Aussie startup processes almost $2 million in secure transactions two months after launch

A Melbourne-based startup is on a mission to make it just as secure and convenient for people to buy ‘big ticket’ items online as it is to make smaller purchases.


Protecti founder Simon Lenton told StartupSmart the idea for the business came from a mixture of personal experiences and a general observation of where the online market is heading.


“What we’ve noticed is that people are putting their faith into online classified sites more than they ever have in the past,” he says. “And not just from small items… now people are listing cars and big assets.”


One of Lenton’s family members and a close friend both lost significant amounts of money after buying items online that didn’t actually exist. This resulted in the entrepreneur looking for a way to solve the sick feeling resulting from not knowing whether something you paid for online will ever arrive.


When asked what sets the startup apart from providers such as PayPal, Lenton says Protecti is different because it puts the power back into the buyer’s hands.


“What we do is actually hold it [the funds] until the buyer actually gives us the go-ahead to release it,” he says. “What we do is slow down the process — there’s an extra security step there.”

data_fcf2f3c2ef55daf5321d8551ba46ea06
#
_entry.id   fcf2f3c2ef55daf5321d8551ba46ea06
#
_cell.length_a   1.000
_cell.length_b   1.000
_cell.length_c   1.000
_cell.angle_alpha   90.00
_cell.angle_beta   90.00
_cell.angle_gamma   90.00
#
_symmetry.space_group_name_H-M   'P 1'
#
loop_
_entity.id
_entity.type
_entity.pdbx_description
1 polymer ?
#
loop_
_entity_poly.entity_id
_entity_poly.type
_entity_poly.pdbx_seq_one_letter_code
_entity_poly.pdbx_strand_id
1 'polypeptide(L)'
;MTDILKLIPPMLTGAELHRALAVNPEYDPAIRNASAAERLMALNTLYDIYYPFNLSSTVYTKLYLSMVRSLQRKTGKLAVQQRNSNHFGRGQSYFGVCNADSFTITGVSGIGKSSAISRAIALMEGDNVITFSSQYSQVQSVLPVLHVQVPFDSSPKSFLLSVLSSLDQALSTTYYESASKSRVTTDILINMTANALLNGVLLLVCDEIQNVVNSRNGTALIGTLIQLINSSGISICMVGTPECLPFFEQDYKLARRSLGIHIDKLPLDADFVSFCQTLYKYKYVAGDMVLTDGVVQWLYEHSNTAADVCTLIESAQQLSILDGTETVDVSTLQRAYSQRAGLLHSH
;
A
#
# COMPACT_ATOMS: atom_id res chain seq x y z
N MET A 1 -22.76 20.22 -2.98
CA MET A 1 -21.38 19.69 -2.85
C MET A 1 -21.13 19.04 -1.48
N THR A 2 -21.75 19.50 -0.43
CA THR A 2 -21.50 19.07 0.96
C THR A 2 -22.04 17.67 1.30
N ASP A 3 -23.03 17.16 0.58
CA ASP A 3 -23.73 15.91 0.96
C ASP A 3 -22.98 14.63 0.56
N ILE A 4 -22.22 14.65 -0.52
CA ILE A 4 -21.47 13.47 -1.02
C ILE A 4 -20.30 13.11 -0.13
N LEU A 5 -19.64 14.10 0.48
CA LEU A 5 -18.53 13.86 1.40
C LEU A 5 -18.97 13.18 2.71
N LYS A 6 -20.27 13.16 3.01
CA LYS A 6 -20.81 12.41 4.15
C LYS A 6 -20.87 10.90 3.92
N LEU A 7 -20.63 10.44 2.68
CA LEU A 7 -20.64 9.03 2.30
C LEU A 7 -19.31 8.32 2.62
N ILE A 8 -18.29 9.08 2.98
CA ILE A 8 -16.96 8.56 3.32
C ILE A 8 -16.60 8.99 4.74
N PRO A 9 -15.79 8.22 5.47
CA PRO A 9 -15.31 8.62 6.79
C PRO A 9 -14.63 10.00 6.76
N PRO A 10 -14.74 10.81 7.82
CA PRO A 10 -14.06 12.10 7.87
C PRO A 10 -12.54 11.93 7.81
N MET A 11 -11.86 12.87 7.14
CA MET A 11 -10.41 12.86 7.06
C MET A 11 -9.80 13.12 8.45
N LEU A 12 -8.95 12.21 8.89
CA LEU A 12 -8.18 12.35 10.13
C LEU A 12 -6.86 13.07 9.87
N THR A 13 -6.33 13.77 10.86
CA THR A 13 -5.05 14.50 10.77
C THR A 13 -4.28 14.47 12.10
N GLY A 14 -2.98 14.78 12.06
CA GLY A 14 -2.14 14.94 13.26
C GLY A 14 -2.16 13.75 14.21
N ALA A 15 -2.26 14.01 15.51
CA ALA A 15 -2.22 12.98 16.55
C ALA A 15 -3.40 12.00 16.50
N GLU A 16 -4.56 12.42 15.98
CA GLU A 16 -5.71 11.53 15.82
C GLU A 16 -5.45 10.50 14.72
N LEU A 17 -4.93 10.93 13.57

Lenton says there is little need for consumers to use Protecti if they are buying small items from reputable sites. Instead, the startup is targeting those who are making larger purchases such as cars.


“We’re effectively setting ourselves up to be a bank cheque replacement service,” Lenton says.


“We’re targeting those transactions where there is already a huge level of inconvenience with how they’re paying now, and we’re streamlining that so it can all be done online.”


Protecti has processed almost $2 million in transactions since launching in July and is in negotiations with a large public company in South Africa that wants to license the startup’s software for the local market. However, Lenton says the primary focus for the moment will be Australia.


“We want to really make sure it takes off in Australia,” he says. “But the best way that we are going to expand is some sort of strategic partnership with an entity that has the reach to make us ubiquitous as quickly as possible.”


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